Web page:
Chrome OS-based machines began shipping commercially about a year ago from Samsung and Acer. Although the machines haven’t exactly taken the PC market by storm, Google is satisfied with the progress so far.
“We’re very happy with where we are. We strongly believe in the vision we articulated last year,” said Caesar Sengupta, product management director, Chrome OS.
Referred to generically as “Chromebooks,” these machines and the Chrome OS were designed to be used primarily while connected to the Internet and for online applications.
According to Sengupta, Google and its partners haven’t pushed Chromebooks aggressively, so they have been bought primarily by early adopters, whose feedback has been closely listened to.
“We’re at a point where from the user experience point of view we’re starting to be happy with it and we’re now ready to take next step in this journey,” he said.
That next step includes broadening the roster of hardware partners, as well as making the machines more widely available. The new Samsung models will be available online today in the U.S. and May 30 in the U.K., and they will be for sale also at select Best Buy stores in the U.S. in June.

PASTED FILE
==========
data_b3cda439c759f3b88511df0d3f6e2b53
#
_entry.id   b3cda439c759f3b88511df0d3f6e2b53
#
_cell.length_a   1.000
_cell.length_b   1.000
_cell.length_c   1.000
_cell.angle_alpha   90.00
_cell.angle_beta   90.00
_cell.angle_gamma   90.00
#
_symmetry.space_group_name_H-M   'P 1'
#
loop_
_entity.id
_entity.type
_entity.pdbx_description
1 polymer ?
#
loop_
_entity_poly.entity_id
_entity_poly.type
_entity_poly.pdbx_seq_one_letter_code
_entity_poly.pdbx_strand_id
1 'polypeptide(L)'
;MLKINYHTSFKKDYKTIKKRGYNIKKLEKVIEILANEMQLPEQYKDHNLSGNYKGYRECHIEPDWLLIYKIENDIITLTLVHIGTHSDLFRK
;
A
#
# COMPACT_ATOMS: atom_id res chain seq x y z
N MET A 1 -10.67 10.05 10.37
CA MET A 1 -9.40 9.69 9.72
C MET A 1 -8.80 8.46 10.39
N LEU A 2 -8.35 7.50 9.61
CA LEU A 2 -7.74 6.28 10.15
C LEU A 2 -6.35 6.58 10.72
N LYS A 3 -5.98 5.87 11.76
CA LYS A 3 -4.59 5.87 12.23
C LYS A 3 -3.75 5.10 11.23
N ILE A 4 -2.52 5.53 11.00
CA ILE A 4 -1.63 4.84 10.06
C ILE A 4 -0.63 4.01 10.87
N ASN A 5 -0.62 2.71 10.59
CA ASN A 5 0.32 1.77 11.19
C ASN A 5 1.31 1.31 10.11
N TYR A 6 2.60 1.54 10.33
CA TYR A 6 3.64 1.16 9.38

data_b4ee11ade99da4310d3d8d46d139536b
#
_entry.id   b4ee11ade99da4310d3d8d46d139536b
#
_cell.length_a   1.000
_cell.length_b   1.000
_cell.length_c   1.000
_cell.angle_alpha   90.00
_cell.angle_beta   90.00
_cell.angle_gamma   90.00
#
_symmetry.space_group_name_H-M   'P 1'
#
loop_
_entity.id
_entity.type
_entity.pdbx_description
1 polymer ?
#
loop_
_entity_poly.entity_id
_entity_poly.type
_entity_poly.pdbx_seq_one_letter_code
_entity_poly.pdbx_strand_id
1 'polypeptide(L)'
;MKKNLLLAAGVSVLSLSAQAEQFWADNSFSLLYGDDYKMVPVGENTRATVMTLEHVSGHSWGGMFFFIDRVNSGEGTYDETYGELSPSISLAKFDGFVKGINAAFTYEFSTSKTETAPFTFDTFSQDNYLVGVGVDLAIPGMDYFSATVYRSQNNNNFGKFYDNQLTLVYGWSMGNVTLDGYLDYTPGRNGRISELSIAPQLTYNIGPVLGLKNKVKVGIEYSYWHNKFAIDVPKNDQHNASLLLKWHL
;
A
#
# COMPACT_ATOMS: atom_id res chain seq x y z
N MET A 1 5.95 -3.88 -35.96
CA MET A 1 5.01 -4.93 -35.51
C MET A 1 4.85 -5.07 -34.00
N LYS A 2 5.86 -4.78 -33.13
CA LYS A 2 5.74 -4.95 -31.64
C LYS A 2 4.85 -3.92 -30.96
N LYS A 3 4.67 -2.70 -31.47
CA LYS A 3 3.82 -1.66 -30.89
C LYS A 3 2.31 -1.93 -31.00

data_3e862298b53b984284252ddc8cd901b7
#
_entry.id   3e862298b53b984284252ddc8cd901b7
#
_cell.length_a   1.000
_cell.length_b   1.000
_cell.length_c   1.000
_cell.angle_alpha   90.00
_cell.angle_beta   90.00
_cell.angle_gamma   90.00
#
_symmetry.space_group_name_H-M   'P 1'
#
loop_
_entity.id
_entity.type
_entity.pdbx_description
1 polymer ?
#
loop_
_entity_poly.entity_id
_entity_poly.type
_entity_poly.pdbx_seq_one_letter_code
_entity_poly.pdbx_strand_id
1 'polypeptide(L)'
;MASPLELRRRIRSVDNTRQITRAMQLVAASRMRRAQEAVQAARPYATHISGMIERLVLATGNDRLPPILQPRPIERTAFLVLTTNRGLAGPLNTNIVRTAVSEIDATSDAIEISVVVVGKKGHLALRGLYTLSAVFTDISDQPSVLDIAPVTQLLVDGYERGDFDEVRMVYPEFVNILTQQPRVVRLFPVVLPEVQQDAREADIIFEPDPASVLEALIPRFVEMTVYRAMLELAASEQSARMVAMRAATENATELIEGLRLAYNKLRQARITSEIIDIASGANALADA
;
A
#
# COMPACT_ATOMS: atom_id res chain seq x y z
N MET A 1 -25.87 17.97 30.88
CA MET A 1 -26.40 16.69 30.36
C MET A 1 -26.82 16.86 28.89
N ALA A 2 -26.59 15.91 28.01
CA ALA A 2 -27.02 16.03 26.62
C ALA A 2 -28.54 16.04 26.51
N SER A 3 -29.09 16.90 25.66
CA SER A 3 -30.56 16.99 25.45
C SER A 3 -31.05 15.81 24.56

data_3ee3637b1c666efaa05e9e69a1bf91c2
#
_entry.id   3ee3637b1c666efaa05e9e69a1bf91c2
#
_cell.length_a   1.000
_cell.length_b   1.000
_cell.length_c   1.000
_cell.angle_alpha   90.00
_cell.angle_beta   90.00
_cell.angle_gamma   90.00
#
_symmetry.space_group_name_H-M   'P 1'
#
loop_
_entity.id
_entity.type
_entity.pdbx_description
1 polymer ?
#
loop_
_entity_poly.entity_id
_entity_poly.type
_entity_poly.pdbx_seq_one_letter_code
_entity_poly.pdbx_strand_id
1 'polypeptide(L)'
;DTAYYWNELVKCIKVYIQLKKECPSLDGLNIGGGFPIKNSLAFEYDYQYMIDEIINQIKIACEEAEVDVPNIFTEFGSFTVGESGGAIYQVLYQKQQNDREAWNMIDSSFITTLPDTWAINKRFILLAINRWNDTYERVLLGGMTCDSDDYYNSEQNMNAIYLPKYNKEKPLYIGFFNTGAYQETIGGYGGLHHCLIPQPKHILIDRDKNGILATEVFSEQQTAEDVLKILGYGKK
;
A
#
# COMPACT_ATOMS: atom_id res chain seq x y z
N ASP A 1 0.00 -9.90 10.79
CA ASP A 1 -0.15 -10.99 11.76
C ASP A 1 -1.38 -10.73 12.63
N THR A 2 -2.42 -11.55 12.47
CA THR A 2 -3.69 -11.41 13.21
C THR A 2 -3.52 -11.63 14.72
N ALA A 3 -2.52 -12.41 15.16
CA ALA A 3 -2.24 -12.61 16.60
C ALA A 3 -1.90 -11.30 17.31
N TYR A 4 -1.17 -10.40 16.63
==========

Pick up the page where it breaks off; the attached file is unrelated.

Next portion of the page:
At the software level, the new machines will feature what Google calls an “apps-centric user interface” that will feature, for example, a simplified app launcher, the ability to have multiple windows open for multitasking and support for screen sizes ranging from 11 inches to 30 inches.
Coming later will be a tight integration with the Google Drive cloud storage service, as well as the ability to edit Google Docs documents when the machine is offline. When available, this Google Docs offline editing feature will be available to all Google Docs users, not just people who buy these new Samsung machines.
Other new features include a new, more sophisticated media player, as well as a native photo editor and uploader, and enhanced video streaming options for YouTube, Netflix and other such sites.
Samsung’s Chromebook Series 5 550 laptop has a 12.1-inch display (1280×800), weighs 3.3 pounds and its battery lasts for six hours of continuous usage or six and a half days in standby mode. It has an Intel Celeron 867 dual-core processor running at a clock speed of 1.3GHz, 4G bytes of RAM and a built-in, dual band Wi-Fi 802.11 a/b/g/n antenna and a Gigabit Ethernet port. A 3G modem is optional.
January 27, 2012, 12:41 PM —
The only people I know who own Chromebooks received them for free, from Google. In my case, I have two, both free. But despite the very small-bore hole Chromebooks have made in the laptop market, in the midst of a major project shakedown at Google headquarters, Chromebooks are, apparently, going to be around for a while, and the Chrome OS project has the CEO’s support.